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Marine Omega-3 Fatty Acid Supplementation Decreases inflammatory Markers in Blood

salmonThe results of a new meta-analysis shows that long-term supplementation with omega-3s reduce blood markers of inflammation and may reduce the risk of chronic inflammatory-related diseases.

Inflammation is known to play a role in numerous chronic diseases such as diabetes, cardiovascular disease (CVD), obesity-related diseases, rheumatoid arthritis and other autoimmune diseases.  Omega-3 fatty acids have often been linked to providing benefits regarding these conditions, likely due to their anti-inflammatory function.

In a recent meta-analysis published in the online journal PLoS One, scientists reviewed the literature to determine the effect of marine-derived omega-3s on blood levels of several markers of inflammation.

The meta-analysis included 4,601 participants from 68 randomized, controlled trials of healthy subjects, subjects with chronic autoimmune diseases, and subjects with chronic non-autoimmune diseases (ie. cardiovascular disease). Fasting blood levels of the inflammatory markers TNF-a (tumor necrosis factor-alpha), IL-6 (interleukin-6) and CRP (C-reactive protein) were compiled and analyzed. Researchers also separated studies using omega-3s from supplementation as active treatment with those using omega-3s from dietary intake (fish) and included them into different meta-analyses.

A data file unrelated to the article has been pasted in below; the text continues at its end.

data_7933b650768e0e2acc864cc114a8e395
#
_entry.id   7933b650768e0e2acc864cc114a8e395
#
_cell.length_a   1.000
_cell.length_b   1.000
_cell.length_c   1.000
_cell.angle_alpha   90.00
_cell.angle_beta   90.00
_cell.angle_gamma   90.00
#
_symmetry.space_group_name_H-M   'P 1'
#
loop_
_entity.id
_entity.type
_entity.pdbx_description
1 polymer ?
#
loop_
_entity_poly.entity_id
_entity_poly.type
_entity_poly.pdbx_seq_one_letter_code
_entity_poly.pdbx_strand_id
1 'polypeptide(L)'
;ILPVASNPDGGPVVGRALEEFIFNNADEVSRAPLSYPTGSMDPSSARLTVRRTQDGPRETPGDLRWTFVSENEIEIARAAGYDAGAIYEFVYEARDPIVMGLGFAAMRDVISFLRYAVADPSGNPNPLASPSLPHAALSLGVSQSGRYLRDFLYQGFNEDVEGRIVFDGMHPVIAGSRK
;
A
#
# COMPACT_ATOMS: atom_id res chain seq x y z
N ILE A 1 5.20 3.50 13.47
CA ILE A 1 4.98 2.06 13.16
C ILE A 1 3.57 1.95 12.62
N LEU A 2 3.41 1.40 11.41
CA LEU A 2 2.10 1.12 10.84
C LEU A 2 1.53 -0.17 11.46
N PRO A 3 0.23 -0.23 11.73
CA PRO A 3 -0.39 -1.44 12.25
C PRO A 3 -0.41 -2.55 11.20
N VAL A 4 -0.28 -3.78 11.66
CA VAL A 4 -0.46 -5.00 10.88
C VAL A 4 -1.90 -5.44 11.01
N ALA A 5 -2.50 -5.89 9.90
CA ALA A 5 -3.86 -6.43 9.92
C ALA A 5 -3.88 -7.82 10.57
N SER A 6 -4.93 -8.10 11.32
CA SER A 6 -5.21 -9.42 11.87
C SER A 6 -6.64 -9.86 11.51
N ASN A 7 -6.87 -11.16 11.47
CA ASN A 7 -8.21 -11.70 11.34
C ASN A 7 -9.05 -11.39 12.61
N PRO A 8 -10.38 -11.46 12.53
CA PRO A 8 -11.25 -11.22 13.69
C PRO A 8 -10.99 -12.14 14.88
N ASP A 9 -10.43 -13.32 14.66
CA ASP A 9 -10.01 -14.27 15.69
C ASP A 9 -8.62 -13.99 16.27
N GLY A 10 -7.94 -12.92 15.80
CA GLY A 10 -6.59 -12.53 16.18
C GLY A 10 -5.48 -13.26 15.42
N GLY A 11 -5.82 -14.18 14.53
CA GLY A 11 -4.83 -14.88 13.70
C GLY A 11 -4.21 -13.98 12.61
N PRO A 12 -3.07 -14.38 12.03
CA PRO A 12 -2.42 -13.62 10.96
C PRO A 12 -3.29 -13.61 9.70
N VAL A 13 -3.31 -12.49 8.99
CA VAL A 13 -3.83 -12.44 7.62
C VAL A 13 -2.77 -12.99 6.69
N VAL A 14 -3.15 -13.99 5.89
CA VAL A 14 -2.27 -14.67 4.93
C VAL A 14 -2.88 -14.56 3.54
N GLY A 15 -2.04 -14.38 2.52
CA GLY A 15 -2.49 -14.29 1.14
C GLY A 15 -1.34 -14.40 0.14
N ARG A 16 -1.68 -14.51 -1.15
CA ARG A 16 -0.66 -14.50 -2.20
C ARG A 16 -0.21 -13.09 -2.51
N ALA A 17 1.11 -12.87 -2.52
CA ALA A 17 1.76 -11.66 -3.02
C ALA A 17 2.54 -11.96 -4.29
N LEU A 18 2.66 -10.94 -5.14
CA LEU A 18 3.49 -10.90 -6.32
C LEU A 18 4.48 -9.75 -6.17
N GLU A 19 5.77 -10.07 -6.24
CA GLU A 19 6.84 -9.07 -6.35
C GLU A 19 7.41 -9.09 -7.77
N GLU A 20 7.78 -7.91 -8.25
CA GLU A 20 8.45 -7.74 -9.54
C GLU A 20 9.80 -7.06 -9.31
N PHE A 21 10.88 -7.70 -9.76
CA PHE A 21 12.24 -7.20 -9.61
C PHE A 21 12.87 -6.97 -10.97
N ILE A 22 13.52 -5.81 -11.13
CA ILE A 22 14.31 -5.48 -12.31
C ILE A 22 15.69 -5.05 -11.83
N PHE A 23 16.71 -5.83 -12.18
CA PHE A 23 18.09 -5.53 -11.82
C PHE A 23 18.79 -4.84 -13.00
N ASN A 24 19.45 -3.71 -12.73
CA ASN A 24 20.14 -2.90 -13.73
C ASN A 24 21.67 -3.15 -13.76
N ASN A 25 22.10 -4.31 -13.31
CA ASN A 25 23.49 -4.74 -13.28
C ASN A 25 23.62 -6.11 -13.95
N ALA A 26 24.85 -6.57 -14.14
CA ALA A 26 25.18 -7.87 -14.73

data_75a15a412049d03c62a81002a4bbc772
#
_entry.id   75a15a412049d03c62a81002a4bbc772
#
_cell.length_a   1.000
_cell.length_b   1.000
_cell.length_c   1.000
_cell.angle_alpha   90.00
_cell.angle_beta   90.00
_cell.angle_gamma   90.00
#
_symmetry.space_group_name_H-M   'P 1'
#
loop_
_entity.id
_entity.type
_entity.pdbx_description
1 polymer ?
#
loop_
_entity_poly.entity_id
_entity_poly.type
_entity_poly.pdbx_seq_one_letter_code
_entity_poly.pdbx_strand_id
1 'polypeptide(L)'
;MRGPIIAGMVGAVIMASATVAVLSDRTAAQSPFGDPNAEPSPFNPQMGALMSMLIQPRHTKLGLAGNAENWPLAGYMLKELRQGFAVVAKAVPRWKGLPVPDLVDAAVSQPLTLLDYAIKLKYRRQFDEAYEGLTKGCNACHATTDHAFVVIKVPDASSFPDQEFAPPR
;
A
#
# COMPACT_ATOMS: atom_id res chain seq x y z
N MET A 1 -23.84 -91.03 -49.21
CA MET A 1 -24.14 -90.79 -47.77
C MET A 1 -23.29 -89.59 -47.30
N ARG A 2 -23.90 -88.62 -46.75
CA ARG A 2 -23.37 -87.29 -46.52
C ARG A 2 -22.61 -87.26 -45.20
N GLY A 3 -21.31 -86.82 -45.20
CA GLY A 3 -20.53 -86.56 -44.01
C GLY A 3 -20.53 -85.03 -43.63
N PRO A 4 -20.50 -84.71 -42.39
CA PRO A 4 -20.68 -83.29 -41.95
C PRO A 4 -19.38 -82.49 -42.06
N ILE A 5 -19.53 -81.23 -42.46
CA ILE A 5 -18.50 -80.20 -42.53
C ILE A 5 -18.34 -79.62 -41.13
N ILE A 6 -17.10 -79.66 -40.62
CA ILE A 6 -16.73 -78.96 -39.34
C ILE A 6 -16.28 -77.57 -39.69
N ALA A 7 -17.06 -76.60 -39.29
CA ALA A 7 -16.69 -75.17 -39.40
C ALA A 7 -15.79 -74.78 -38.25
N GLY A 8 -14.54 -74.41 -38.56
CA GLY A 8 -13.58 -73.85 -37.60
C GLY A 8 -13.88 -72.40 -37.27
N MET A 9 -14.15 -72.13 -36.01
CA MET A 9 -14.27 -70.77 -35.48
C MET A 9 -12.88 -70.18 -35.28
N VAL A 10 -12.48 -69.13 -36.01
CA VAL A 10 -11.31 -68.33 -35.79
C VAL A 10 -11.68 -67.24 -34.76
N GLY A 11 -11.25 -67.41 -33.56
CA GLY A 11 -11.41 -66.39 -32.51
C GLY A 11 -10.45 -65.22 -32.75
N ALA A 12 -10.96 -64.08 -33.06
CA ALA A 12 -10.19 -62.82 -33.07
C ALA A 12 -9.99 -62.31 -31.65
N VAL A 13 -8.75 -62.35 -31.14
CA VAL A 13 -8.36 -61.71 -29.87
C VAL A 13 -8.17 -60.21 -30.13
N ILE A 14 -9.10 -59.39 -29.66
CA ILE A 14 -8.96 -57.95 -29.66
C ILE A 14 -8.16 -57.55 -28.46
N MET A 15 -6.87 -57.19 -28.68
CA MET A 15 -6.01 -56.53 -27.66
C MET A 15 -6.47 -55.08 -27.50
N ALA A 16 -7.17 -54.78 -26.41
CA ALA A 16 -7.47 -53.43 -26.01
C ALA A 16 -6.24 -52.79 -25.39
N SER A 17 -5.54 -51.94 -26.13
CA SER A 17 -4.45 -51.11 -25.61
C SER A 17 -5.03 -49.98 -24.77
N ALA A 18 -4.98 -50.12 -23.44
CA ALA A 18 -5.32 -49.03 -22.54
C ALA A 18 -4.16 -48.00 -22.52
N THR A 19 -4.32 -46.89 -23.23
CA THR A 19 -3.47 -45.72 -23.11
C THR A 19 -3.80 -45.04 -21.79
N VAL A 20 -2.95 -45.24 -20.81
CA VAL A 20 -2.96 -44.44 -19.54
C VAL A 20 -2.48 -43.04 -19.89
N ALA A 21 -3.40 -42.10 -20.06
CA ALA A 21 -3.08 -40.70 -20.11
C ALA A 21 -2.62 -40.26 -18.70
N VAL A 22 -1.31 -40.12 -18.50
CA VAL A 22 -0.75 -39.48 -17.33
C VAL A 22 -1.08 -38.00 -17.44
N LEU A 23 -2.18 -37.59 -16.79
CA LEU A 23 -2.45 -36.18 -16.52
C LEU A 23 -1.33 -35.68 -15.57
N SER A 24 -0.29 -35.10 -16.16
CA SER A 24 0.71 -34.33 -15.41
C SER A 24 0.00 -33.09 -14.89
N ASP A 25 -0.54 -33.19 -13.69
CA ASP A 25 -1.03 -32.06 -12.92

A combined analysis of all study subjects revealed a significant link between omega-3 supplementation and decreased blood levels of CRP and IL-6. Among the subjects with chronic non-autoimmune disease, a longer duration of supplementation related to an even greater reduction in blood levels of IL-6 and TNF-a.  A similar finding was observed for IL-6 levels among healthy subjects. Higher dietary intake of omega-3s did result in lower IL-6 levels, but fish intake alone (without supplementation) did not appear to lower CRP or TNF-a.  The benefits of omega-3 supplementation were also more significant in non-obese subjects (BMI <30), particularly in the chronic non-autoimmune disease group.

The results of this study confirm that long-term supplementation of omega-3s from fish oil can effectively lower inflammatory markers and may help reduce the risk of chronic inflammation.

Li K, Huang et al.  PLoS ONE (2014); 9(2): e88103.

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